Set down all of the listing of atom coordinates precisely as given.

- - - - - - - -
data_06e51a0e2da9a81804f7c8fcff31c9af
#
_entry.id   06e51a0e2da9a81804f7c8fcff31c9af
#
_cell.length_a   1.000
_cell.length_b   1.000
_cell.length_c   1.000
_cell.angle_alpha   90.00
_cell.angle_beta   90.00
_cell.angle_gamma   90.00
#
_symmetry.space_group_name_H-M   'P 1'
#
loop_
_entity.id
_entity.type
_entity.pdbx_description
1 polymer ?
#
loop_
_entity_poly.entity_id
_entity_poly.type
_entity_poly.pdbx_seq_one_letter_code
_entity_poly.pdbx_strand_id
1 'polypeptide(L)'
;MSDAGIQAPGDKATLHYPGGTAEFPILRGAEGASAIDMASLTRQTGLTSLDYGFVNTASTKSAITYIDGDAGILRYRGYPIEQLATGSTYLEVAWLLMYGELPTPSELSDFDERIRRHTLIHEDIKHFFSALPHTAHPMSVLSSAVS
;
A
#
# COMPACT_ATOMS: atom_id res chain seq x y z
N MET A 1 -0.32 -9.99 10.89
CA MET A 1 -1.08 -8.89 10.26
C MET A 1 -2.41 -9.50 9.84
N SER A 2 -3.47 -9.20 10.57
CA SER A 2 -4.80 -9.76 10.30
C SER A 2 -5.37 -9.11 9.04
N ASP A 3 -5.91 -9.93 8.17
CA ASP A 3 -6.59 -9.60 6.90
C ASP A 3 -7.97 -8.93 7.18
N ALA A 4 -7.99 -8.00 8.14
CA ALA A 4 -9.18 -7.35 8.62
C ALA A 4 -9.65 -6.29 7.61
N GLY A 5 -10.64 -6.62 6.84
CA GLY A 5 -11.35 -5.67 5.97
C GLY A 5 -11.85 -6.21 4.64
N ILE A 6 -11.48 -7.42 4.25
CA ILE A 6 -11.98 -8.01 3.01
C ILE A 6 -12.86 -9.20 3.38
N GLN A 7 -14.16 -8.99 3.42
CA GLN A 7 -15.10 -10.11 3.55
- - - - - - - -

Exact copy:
data_06e51a0e2da9a81804f7c8fcff31c9af
#
_entry.id   06e51a0e2da9a81804f7c8fcff31c9af
#
_cell.length_a   1.000
_cell.length_b   1.000
_cell.length_c   1.000
_cell.angle_alpha   90.00
_cell.angle_beta   90.00
_cell.angle_gamma   90.00
#
_symmetry.space_group_name_H-M   'P 1'
#
loop_
_entity.id
_entity.type
_entity.pdbx_description
1 polymer ?
#
loop_
_entity_poly.entity_id
_entity_poly.type
_entity_poly.pdbx_seq_one_letter_code
_entity_poly.pdbx_strand_id
1 'polypeptide(L)'
;MSDAGIQAPGDKATLHYPGGTAEFPILRGAEGASAIDMASLTRQTGLTSLDYGFVNTASTKSAITYIDGDAGILRYRGYPIEQLATGSTYLEVAWLLMYGELPTPSELSDFDERIRRHTLIHEDIKHFFSALPHTAHPMSVLSSAVS
;
A
#
# COMPACT_ATOMS: atom_id res chain seq x y z
N MET A 1 -0.32 -9.99 10.89
CA MET A 1 -1.08 -8.89 10.26
C MET A 1 -2.41 -9.50 9.84
N SER A 2 -3.47 -9.20 10.57
CA SER A 2 -4.80 -9.76 10.30
C SER A 2 -5.37 -9.11 9.04
N ASP A 3 -5.91 -9.93 8.17
CA ASP A 3 -6.59 -9.60 6.90
C ASP A 3 -7.97 -8.93 7.18
N ALA A 4 -7.99 -8.00 8.14
CA ALA A 4 -9.18 -7.35 8.62
C ALA A 4 -9.65 -6.29 7.61
N GLY A 5 -10.64 -6.62 6.84
CA GLY A 5 -11.35 -5.67 5.97
C GLY A 5 -11.85 -6.21 4.64
N ILE A 6 -11.48 -7.42 4.25
CA ILE A 6 -11.98 -8.01 3.01
C ILE A 6 -12.86 -9.20 3.38
N GLN A 7 -14.16 -8.99 3.42
CA GLN A 7 -15.10 -10.11 3.55